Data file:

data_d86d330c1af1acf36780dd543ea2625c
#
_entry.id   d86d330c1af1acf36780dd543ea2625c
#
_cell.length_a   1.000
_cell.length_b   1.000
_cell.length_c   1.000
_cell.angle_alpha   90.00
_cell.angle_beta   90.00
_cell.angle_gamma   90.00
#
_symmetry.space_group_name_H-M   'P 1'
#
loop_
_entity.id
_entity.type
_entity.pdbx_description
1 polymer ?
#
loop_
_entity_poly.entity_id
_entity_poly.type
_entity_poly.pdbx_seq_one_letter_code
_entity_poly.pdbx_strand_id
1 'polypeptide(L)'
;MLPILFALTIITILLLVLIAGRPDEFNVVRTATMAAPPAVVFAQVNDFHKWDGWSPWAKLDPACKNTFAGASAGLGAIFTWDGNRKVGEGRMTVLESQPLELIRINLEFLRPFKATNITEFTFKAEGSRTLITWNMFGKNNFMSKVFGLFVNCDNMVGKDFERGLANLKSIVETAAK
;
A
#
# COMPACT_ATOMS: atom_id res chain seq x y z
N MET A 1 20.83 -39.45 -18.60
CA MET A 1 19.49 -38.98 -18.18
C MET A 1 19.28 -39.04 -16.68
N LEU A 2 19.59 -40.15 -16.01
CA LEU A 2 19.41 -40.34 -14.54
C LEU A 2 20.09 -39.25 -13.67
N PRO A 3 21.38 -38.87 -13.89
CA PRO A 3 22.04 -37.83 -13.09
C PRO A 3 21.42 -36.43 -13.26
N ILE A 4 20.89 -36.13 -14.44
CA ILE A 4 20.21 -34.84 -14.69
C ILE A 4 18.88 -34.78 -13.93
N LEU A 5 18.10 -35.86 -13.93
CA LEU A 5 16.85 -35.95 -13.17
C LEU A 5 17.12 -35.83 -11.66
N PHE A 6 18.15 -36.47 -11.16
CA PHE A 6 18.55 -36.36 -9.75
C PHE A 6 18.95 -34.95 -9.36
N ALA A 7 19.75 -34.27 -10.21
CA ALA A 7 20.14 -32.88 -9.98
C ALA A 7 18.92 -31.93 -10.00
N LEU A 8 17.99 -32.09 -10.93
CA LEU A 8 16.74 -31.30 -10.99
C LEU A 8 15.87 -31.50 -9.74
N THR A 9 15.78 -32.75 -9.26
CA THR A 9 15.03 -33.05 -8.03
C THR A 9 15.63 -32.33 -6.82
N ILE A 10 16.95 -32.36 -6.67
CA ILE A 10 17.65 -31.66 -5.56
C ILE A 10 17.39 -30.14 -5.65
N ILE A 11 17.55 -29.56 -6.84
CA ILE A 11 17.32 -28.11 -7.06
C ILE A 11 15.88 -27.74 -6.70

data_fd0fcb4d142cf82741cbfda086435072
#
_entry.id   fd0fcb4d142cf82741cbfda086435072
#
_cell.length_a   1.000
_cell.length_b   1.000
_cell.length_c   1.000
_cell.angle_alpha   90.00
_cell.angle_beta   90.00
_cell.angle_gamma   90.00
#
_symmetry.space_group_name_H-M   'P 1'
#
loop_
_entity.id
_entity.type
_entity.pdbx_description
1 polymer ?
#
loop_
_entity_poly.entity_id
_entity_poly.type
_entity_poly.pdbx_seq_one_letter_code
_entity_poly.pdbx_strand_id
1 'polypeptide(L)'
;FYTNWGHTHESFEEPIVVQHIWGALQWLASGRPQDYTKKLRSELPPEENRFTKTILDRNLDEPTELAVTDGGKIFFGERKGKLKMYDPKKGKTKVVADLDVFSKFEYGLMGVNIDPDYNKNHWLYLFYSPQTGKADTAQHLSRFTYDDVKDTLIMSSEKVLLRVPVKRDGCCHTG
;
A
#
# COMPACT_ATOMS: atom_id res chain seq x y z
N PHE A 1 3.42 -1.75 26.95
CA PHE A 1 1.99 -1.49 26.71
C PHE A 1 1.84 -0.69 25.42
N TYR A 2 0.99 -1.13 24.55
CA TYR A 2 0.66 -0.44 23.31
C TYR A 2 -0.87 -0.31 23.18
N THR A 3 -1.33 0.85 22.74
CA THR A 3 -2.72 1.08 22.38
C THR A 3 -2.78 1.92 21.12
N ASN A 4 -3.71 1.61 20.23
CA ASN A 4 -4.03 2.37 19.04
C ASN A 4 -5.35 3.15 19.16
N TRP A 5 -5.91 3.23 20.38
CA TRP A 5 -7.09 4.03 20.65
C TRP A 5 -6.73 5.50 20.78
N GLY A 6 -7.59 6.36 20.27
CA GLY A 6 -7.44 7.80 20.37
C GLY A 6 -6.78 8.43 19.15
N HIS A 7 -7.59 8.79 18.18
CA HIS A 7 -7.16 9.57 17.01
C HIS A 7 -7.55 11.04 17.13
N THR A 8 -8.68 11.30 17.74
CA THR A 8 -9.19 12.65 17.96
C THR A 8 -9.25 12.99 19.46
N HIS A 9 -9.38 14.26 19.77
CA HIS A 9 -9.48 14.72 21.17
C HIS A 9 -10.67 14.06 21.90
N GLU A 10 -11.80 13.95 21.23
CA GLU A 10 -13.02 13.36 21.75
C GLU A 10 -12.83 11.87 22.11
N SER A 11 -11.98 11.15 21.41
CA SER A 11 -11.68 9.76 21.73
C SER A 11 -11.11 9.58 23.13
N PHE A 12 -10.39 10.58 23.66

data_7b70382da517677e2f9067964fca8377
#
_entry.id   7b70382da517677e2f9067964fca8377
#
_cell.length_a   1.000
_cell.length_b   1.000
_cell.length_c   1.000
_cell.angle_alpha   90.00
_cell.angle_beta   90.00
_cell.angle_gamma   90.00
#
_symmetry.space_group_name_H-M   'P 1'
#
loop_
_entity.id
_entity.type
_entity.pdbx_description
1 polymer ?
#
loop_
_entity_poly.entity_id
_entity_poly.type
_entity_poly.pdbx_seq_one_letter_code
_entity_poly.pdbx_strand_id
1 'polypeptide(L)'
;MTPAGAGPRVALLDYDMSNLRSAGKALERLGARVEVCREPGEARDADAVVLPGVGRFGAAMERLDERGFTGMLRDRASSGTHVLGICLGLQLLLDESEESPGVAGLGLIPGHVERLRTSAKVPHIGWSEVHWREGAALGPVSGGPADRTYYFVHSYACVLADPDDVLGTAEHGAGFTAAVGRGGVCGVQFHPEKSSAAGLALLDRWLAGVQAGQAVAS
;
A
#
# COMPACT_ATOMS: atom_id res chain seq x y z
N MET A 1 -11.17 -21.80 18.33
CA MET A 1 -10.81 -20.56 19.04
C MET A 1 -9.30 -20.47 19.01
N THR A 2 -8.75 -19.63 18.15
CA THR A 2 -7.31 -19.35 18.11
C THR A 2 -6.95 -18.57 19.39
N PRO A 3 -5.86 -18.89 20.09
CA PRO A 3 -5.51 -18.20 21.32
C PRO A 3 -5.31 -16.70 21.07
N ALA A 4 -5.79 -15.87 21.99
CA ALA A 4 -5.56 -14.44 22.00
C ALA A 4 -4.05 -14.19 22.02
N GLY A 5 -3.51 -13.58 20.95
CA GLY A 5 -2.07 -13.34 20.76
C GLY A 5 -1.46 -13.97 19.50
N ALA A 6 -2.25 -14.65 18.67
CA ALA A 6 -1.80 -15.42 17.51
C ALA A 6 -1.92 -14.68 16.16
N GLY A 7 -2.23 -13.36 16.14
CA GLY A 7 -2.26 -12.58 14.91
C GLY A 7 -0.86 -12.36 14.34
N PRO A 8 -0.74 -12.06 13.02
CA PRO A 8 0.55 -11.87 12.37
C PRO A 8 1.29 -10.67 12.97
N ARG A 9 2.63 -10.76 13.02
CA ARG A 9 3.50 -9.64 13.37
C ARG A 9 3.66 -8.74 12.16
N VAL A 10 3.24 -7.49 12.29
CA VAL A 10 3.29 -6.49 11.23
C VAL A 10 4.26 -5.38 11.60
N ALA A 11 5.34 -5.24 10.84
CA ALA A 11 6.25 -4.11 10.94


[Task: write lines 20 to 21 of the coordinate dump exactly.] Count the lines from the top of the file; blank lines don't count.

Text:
loop_
_entity_poly.entity_id